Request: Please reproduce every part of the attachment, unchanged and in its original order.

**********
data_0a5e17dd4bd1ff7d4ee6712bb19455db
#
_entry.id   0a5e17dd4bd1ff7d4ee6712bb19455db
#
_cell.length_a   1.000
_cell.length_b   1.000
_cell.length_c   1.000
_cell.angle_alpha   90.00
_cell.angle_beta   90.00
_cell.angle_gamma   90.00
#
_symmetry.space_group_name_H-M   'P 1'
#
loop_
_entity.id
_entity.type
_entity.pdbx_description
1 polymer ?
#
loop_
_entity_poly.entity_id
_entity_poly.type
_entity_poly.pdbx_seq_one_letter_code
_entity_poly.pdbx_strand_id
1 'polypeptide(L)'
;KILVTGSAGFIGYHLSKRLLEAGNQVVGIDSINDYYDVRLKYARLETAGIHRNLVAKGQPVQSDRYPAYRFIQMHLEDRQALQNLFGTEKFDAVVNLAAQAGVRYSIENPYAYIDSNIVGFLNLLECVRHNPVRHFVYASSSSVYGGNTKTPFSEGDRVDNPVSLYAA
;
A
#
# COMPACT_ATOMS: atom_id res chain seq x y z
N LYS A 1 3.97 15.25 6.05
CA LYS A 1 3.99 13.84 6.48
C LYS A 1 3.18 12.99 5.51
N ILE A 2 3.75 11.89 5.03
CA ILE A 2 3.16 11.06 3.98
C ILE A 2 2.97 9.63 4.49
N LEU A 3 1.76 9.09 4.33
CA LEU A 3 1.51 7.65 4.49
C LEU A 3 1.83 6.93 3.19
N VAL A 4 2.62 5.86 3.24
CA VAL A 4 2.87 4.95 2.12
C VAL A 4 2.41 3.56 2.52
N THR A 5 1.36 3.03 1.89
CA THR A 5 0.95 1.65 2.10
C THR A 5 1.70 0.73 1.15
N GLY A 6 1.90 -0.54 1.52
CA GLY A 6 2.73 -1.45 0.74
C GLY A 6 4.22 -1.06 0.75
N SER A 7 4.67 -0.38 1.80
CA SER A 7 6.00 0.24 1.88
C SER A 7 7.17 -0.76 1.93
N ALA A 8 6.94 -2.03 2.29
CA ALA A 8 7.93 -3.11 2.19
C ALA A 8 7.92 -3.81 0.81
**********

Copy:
data_0a5e17dd4bd1ff7d4ee6712bb19455db
#
_entry.id   0a5e17dd4bd1ff7d4ee6712bb19455db
#
_cell.length_a   1.000
_cell.length_b   1.000
_cell.length_c   1.000
_cell.angle_alpha   90.00
_cell.angle_beta   90.00
_cell.angle_gamma   90.00
#
_symmetry.space_group_name_H-M   'P 1'
#
loop_
_entity.id
_entity.type
_entity.pdbx_description
1 polymer ?
#
loop_
_entity_poly.entity_id
_entity_poly.type
_entity_poly.pdbx_seq_one_letter_code
_entity_poly.pdbx_strand_id
1 'polypeptide(L)'
;KILVTGSAGFIGYHLSKRLLEAGNQVVGIDSINDYYDVRLKYARLETAGIHRNLVAKGQPVQSDRYPAYRFIQMHLEDRQALQNLFGTEKFDAVVNLAAQAGVRYSIENPYAYIDSNIVGFLNLLECVRHNPVRHFVYASSSSVYGGNTKTPFSEGDRVDNPVSLYAA
;
A
#
# COMPACT_ATOMS: atom_id res chain seq x y z
N LYS A 1 3.97 15.25 6.05
CA LYS A 1 3.99 13.84 6.48
C LYS A 1 3.18 12.99 5.51
N ILE A 2 3.75 11.89 5.03
CA ILE A 2 3.16 11.06 3.98
C ILE A 2 2.97 9.63 4.49
N LEU A 3 1.76 9.09 4.33
CA LEU A 3 1.51 7.65 4.49
C LEU A 3 1.83 6.93 3.19
N VAL A 4 2.62 5.86 3.24
CA VAL A 4 2.87 4.95 2.12
C VAL A 4 2.41 3.56 2.52
N THR A 5 1.36 3.03 1.89
CA THR A 5 0.95 1.65 2.10
C THR A 5 1.70 0.73 1.15
N GLY A 6 1.90 -0.54 1.52
CA GLY A 6 2.73 -1.45 0.74
C GLY A 6 4.22 -1.06 0.75
N SER A 7 4.67 -0.38 1.80
CA SER A 7 6.00 0.24 1.88
C SER A 7 7.17 -0.76 1.93
N ALA A 8 6.94 -2.03 2.29
CA ALA A 8 7.93 -3.11 2.19
C ALA A 8 7.92 -3.81 0.81